The PhotoBook

April 17, 2017

Shane Lavalette – One Sun, One Shadow

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Photographer: Shane Lavalette (b. Burlington, VT – resides Syracuse, NY)

Publisher: Lavalette, Syracuse (NY), copyright 2016

Essay: Tim Davis

Text: English

Clothbound hardcover book, embossed with tipped in image, sewn binding, four-color lithography, printed in Lithuania

Photobook designer: Lavalette

Notes: Shane Lavalette’s photobook is resulting from an earlier commission by the High Museum of Art (Atlanta, GA) for a exhibition series that they were working on in 2012 “Picturing the South”. Probably similar to Lavalette, I have visited the “South” on only a few occasions and realize that I have mind images of what constitutes this region of America. Perhaps other than one image of an alligator lurking in a pool of green mossy waters and another of fireflies, Lavalette avoided what I had imagined as topological stereotypes and created instead a poetic interpretation of what he experienced.

Lavalette states that he went looking for the music of the South, perhaps for some that might be a connotation for the Delta Blues, Smokey Mountain bluegrass or perhaps some kick-ass Georgia County Line country-rock. Regretfully for me I did not find this musical element in his photographs, but there are quiet, pensive moments that could lend to being lyrical, just not for in a musical sense.

Do I think that I know what it means to live in the South from this body of work? Perhaps not, as there are ambiguous landscapes and portraits that appear that these could have been found anywhere in the United States. Does it bust my stereotype image bank that I have about what is the South?  Most certainly and to further understand that the “South” is really not much different than many parts elsewhere in America. Perhaps this could be the source of the book’s title; One Sun, One Shadow; we are really the same regardless of where we are as we share this underlying sameness.

Cheers,

Douglas Stockdale

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March 26, 2017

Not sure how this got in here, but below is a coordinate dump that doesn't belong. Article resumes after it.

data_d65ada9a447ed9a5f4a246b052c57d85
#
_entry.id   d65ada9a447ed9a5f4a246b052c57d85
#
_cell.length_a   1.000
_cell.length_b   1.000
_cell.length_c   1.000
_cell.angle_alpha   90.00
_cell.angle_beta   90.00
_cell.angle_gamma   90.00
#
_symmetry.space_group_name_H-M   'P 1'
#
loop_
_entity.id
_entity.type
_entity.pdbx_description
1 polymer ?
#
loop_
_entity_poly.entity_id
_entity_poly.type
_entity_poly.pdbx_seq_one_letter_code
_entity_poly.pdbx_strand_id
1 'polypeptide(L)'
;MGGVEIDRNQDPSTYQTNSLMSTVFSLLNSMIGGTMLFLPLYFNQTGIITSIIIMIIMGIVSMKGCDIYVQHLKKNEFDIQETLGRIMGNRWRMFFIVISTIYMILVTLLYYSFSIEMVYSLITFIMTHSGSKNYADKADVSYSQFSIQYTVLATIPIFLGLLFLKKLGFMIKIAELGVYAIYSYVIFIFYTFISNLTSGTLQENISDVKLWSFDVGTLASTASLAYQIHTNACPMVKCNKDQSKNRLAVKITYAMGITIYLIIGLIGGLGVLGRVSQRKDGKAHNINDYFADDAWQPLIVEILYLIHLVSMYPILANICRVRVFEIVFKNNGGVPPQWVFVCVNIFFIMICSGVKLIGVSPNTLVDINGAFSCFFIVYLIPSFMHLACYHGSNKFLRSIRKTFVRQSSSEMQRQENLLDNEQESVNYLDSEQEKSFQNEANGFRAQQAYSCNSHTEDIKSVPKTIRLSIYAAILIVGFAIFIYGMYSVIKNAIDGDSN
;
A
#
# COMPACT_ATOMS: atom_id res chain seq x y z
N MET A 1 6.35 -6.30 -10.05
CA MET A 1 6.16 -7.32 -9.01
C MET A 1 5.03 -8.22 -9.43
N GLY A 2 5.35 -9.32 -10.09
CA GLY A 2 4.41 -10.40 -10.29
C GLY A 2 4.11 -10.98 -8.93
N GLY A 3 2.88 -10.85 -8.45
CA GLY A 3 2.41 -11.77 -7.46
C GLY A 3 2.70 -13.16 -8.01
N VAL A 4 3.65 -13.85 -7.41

Klaus Pichler and Clemens Marschall – Golden Days Before They End

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Photographer:  Klaus Pichler (Austrian, lives and works in Vienna)

Publisher:  Edition Patrick Frey, Zurich, Switzerland, © 2016

Texts:  Compiled and edited by Clemens Marschall

Language:  German or English (translated by Charlotte Maconochie and Clemens Marschall

Hardcover book, sewn binding; 250 unnumbered pages; 120 color photographs; German and English editions; including 100/96 pages of text, with quotes by owners and patrons, list of venues, and glossary; printed and bound in Austria; 29×23 cm

Photobook Designer: Roland Hörmann

 

Notes:

This work contains a pictorial portion of 120 color photographs by Klaus Pichler and four interspersed text portions totaling 96 pages (English edition) and 100 pages (German edition), bound in four segments within the picture sections. These text portions consist of a huge number of quotes (collected and edited by Clemens Marschall) that give fascinating insights into the lives of both the owners and the patrons of small Viennese bars that are the subject of the photographs, as well as a list of these 70 or so venues that the authors visited and depicted, a glossary of some of the choice phrases and terms from the quotes (how about “Baucherl” and “Strizzi” for starters!), and the customary publishing information. The German text portion is slightly larger because it includes an expanded glossary of choice local dialect and colloquial expressions. Wherever the images contain relevant language material, a translation is thoughtfully provided below the picture. An impressive collection of visual and textual data!

So here we have Vienna (not Hamburg as in the case of Anders Petersen’s Café Lehmitz), a documentation of not just one but many similar small bars, often on the brink of financial disaster and destined for a subsequent demise, and patrons that derive a “good time” both from the liquid refreshments consumed as well as from a shared coexistence marked by comfort and camaraderie. As for the photographic documentation, Pichler ably demonstrates the efficacy of color for this stark documentary work, where formerly monochrome images were the standard. Color is just fine for the impact that is required for this in-your-face dramatic presentation of people tableaus and “barscapes.” The horizontal format predominates. In 2013, Doug Stockdale reviewed a previous work by Klaus Pichler that also demonstrated his eye for the unusual.